Seeing that statistics could be very useful in understanding the mental characteristics of our species and how individual differences are expressed in them, he decided to use them to test the validity of his hypotheses about intelligence. He had come to the conclusion that the smartest people were a minority and that it coincided with the wealthier minority, but … it was a sign that an expensive education promoted the development of great intellectuals, or does the biological inheritance of rich families tend to generate intelligent individuals .

Nature versus learning: twin studies

To answer the above question, Francis Galton decide to look for cases in which the influence of innate inheritance could be excluded, Which would allow you to see the effects of learning. In other words, he resorted to the study of monozygotic twins. While studying the differences in the mental characteristics of these twins over several years, he observed a curious thing: They could be very different or very similar, but this pattern rarely changed over time. That is, twins who were very similar at birth were still similar – many years later, and those who were very different in their early years remained so in later stages.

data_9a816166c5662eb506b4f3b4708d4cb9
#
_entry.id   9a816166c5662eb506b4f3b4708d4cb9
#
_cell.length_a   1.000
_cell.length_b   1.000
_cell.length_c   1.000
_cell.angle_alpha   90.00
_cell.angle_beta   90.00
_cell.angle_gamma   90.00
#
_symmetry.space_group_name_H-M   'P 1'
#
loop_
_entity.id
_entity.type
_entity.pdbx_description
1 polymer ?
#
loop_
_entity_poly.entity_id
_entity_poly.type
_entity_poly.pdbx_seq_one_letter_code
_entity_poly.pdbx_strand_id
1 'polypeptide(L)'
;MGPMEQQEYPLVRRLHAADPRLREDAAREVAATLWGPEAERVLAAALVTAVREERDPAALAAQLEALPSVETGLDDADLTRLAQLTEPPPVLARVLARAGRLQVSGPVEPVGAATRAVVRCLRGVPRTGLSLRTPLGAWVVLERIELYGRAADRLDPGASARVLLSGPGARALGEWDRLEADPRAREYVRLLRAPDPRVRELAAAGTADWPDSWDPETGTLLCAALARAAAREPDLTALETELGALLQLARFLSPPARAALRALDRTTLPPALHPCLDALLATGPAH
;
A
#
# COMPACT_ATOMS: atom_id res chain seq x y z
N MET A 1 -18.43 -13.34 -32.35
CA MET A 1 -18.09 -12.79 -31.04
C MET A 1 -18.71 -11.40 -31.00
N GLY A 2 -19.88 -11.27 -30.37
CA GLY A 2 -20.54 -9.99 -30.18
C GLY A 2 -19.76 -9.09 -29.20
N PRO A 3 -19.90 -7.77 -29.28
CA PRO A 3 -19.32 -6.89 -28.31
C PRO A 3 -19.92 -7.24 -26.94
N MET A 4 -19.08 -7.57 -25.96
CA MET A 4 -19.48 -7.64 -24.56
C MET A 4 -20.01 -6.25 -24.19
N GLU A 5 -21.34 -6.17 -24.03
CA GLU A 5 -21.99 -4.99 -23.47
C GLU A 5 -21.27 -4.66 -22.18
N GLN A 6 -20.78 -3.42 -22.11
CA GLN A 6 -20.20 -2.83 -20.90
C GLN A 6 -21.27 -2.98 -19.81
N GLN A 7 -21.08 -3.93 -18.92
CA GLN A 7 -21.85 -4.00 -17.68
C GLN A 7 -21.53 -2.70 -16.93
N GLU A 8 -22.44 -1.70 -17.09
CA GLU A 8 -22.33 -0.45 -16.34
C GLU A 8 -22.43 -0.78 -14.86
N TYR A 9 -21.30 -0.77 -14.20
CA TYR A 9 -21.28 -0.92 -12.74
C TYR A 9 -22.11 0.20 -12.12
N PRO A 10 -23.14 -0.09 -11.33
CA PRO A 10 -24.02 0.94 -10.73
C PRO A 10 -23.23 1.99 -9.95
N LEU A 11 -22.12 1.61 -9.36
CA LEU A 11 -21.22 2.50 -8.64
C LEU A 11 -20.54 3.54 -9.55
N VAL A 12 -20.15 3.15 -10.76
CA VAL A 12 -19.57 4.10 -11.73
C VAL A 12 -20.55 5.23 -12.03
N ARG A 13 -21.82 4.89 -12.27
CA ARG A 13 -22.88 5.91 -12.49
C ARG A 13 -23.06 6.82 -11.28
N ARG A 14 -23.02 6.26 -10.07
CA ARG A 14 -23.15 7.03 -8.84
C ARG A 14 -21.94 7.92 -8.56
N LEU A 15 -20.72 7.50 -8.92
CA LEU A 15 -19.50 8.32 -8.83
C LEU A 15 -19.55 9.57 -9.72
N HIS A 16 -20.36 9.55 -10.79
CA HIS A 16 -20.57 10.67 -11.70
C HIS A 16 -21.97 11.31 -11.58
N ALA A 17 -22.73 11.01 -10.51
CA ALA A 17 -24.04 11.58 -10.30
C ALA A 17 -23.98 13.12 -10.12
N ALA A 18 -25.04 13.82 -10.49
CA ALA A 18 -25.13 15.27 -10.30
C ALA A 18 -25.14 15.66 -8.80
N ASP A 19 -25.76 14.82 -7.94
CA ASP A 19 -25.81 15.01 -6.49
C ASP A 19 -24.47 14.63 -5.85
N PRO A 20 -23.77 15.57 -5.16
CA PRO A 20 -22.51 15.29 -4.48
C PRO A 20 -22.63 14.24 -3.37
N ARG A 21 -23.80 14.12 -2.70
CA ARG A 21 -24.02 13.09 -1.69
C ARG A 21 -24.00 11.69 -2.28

This discovery made that Francis Galton, while recognizing the influence of learning and the environment on the individual, ended up giving more importance to the innate and the inheritance received by the parents: in the end, The effects of a constantly changing environment did not seem very significant in the psychological traits of the twins., Which has remained more or less the same over time.

Galton and eugenics

This idea was also embodied in Francis Galton’s theory of intelligence, which understood the intellect as a tool created more by evolution and the selection of better suited individuals. As smarter people had a greater ability to adapt to new situations, this was a great evolutionary advantage that needed to be improved. Unfortunately, while Francis Galton has taken an innate positionThis meant that for this researcher eugenics, or the selection of individuals with better innate traitsIt was a politically and socially useful measure.

That said, unlike the “racial cleansing” plans adopted by the Nazis decades later, Galton advocated positive eugenics: giving benefits to the people with the best biological heritage, rather than putting up barriers for the rest of the world. population. In practice, however, positive eugenics remained a clearly discriminatory proposition, which supported the already emerging supremacist movements.

Bibliographical references:

  • Pueyo, Andreu. (2013). Psychology of individual differences (in Catalan). Barcelona: University Library of Barcelona.
  • Sternberg, RJ; Salter, W. (1982). Manual of human intelligence. Cambridge, UK: Cambridge University Press. ISBN 0-521-29687-0OCLC11226466.
  • Triglia, Adrián; Regader, Bertrand; Garcia-Allen, Jonathan. (2018). What is intelligence? From CI to multiple intelligences. EMSE publication.